The second game against the Braves was another gut-wrencher. With the Phillies leading 1-0 in the top of the seventh, Dalrymple tipped Denis Menke's bat with his glove for a catcher's interference call, and it set up a two-run Braves rally. Then, with Philadelphia trailing 3-1 in the eighth, Callison tied the score with a two-run homer. Milwaukee got two in the top of the 10th, but Allen hit an inside-the-park homer to even the score again. Before the game Thomas had literally ripped the cast off his thumb so that he could play; in the 12th, a potential double-play ball bounced off his rusty glove, and the Braves went on to win 7-5.
In the next game the Phillies carried a 4-3 lead into the ninth, only to lose 6-4. By then, the notorious Philadelphia boo-birds were in full voice, and they really gave it to the Phils the following day when Bunning blew a 3-2 lead and the Braves won 14-8. That loss dropped Philadelphia out of first, a game behind the Reds and a half game in front of the Cardinals. The Phillies, their ears stinging, professed to be happy that they were getting away from Philadelphia for the last five games.
In the meantime, I, too, was sinking. Each night I would listen to the Phillies' games on a wonderful old brown Zenith, the console of which you flipped up to turn on the radio. I would listen to the faint and floating signal from WFIL in Philadelphia, and after each nighttime loss during the skid, I would flip the console back down, turn off the lights and lie awake forever. I came down the steps to breakfast slower and slower on the mornings after, and the bags under my eyes grew heavier and heavier.
By the time the Phils reached Cincinnati for their final series, they were 2½ games behind the Cardinals and no longer in command of their fate. The two final victories over the Reds, with Short and Bunning going on three days' rest, were only a last torturous tease. Sisler, who had taken over from the ailing Fred Hutchinson as the Cincinnati manager, told Hutchinson after the last game, "I'd rather be here—one thousand times—than in Mauch's shoes. That nightmare he went through for 10 days. He had the whole world locked up, and, piece by piece, it got away from him. How can he stand it?"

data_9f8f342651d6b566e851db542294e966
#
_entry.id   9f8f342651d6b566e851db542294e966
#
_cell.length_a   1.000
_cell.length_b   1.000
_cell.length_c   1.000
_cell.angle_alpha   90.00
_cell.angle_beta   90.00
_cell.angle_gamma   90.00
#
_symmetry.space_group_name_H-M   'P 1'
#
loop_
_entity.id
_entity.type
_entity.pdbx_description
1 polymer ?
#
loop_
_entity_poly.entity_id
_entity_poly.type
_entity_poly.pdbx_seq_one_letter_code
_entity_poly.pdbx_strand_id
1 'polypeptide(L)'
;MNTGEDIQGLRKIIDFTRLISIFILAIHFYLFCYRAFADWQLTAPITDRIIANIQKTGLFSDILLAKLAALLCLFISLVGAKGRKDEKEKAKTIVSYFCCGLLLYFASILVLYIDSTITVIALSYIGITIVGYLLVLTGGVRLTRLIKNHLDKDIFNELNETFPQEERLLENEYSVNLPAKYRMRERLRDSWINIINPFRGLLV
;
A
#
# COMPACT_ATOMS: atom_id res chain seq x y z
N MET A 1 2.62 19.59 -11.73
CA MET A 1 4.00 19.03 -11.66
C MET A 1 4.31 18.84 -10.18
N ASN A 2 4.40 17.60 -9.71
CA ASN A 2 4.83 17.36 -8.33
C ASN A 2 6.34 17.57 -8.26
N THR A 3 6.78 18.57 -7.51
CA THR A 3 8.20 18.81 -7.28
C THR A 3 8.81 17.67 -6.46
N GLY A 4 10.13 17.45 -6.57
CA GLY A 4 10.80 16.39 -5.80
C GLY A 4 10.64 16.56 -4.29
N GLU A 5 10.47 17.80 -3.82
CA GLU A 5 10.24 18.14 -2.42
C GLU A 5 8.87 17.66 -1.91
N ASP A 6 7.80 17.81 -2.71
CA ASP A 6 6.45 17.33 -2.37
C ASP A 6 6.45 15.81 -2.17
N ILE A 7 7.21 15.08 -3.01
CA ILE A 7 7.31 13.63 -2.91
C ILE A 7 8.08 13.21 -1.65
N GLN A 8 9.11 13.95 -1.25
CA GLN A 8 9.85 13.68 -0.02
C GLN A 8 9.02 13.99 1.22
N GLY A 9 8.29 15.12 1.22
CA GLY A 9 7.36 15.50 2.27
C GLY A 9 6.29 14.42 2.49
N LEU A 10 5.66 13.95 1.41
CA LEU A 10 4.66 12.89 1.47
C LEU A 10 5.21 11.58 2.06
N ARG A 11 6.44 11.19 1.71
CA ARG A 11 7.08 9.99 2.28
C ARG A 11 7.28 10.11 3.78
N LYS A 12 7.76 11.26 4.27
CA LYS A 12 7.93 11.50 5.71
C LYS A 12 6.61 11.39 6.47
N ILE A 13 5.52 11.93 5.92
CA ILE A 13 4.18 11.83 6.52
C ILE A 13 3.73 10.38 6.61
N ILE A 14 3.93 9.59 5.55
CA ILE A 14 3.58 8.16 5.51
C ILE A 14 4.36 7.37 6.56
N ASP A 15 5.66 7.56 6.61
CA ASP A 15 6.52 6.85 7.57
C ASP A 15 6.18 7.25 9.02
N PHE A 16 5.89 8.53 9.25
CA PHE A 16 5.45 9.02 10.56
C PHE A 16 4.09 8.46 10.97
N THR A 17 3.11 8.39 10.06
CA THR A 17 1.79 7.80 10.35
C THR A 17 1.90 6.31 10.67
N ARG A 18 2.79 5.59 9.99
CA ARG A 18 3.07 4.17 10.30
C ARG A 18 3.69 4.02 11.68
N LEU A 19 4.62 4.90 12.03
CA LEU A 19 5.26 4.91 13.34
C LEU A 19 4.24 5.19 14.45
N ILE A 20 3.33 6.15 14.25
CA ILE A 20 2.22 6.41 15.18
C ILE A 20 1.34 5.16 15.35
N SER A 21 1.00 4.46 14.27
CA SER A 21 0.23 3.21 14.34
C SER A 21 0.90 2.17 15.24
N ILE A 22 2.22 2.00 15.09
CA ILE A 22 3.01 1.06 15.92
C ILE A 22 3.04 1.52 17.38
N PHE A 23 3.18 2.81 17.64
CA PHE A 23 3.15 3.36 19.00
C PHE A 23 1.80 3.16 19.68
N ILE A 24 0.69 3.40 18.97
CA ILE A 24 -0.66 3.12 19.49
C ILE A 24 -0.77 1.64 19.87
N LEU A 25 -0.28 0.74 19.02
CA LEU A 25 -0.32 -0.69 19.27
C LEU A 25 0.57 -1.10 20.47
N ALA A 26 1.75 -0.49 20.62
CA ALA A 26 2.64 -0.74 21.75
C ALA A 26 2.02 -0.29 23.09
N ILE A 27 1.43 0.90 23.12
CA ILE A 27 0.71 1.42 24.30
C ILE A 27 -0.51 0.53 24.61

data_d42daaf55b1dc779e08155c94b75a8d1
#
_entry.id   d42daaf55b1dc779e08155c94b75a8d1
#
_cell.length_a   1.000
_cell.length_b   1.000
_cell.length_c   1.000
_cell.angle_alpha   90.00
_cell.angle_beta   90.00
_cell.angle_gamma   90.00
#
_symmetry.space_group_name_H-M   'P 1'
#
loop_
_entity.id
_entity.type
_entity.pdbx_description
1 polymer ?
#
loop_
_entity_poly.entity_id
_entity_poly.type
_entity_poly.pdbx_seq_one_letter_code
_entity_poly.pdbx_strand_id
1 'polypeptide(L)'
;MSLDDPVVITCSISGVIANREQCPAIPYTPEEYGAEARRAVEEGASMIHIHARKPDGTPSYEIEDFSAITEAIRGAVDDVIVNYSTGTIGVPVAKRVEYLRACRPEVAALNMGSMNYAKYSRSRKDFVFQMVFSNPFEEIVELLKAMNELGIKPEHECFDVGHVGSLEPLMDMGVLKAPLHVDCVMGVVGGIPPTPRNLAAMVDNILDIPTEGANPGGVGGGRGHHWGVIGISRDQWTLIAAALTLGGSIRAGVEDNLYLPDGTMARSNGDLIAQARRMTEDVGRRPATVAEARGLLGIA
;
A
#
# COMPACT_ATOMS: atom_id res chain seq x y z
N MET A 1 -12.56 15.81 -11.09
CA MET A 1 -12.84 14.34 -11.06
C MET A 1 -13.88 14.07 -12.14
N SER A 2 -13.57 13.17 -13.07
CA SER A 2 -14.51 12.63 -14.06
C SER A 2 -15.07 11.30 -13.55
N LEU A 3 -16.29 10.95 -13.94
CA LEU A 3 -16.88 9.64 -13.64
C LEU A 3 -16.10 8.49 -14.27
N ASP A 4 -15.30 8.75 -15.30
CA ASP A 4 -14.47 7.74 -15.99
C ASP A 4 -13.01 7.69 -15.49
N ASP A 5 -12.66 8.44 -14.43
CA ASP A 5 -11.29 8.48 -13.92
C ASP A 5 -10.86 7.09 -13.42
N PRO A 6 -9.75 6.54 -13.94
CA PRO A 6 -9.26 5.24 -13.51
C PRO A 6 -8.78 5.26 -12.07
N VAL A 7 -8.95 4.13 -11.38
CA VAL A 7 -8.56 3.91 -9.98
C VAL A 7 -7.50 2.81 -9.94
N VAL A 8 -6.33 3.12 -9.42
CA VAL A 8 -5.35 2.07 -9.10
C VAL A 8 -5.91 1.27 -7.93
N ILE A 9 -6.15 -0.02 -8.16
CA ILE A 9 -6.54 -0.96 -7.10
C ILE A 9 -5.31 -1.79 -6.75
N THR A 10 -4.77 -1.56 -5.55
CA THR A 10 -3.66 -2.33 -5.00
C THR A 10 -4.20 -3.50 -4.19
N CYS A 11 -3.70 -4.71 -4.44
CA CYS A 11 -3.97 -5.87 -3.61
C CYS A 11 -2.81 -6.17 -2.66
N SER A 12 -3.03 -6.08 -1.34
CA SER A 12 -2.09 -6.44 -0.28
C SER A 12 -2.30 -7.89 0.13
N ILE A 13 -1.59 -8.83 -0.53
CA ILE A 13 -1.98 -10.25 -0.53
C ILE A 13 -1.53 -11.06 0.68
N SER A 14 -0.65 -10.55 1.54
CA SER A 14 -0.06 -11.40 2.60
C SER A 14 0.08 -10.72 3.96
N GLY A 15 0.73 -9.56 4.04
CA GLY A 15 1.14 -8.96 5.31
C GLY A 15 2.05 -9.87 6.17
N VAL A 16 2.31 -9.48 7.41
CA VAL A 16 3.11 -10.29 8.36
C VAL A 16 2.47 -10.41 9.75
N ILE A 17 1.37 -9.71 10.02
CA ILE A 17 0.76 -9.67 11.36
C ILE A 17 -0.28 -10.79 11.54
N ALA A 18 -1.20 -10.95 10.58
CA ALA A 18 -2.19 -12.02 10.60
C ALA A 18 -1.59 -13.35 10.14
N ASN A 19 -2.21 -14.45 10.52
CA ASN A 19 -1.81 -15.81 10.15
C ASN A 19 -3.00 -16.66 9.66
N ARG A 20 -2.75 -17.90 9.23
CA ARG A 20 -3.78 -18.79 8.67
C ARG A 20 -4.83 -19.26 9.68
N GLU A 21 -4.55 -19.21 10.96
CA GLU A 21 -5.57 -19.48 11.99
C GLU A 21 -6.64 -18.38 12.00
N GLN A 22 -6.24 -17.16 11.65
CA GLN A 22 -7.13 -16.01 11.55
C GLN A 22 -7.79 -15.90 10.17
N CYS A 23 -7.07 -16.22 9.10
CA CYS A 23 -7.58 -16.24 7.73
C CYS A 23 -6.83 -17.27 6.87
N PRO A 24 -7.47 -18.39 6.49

Actually, he stood it pretty well. "When the plane landed in Philadelphia," Rojas recalled at the reunion, "Gene got up and told us, 'I want to be the first one off. You guys didn't lose it. I lost it.' He was wrong. We couldn't have gotten as far as we did without him."
Why did the Phillies blow it? On a poetic level, they could be accused of angering the gods. On an August night on which Sandy Koufax was supposed to pitch for the Dodgers in Philadelphia, the Phils' front office called the game on the merest hint of rain. The game was rescheduled for Sept. 8, and on that night Thomas broke his thumb. "I don't get hurt, we win it all," Thomas would say 25 years later.
Or maybe the gods were punishing Phillies fans for their shoddy treatment of Allen, whom they booed unmercifully for his fielding blunders, even though it was his first season at third base. At one point that season Mauch asked, "How can anybody even shape his lips in the form of a boo when a player like Richie Allen comes to bat?"
Or maybe it was hubris, pure and simple. Buying those guns in Houston was a clear case of counting chickens before they hatched.
On a more practical level, there was Mauch's overuse of his two ace starters, a rotation that could have been called Bunning and Short and Hold the Fort. The missing person throughout those final days was righthander Culp. Depending on whom you talk to, Culp had either 1) a bad back or 2) a room in Mauch's doghouse. (At the reunion several players assumed Culp didn't show because of his enmity for Mauch. "But that's Ray's problem," said one.) Even if Culp couldn't pitch, Mauch displayed undue stubbornness in trotting Bunning and Short out there, two days after two days after two days.
"At the time, I thought Gene was doing the right thing with the pitchers," says Dalrymple. "The one thing I kept waiting for, though, was an explosion. He was so calm through the whole streak. We were looking for him to turn over another table." The year before, Mauch had upended a postgame spread of barbecued ribs in the visitors' clubhouse in Houston to wake up his club.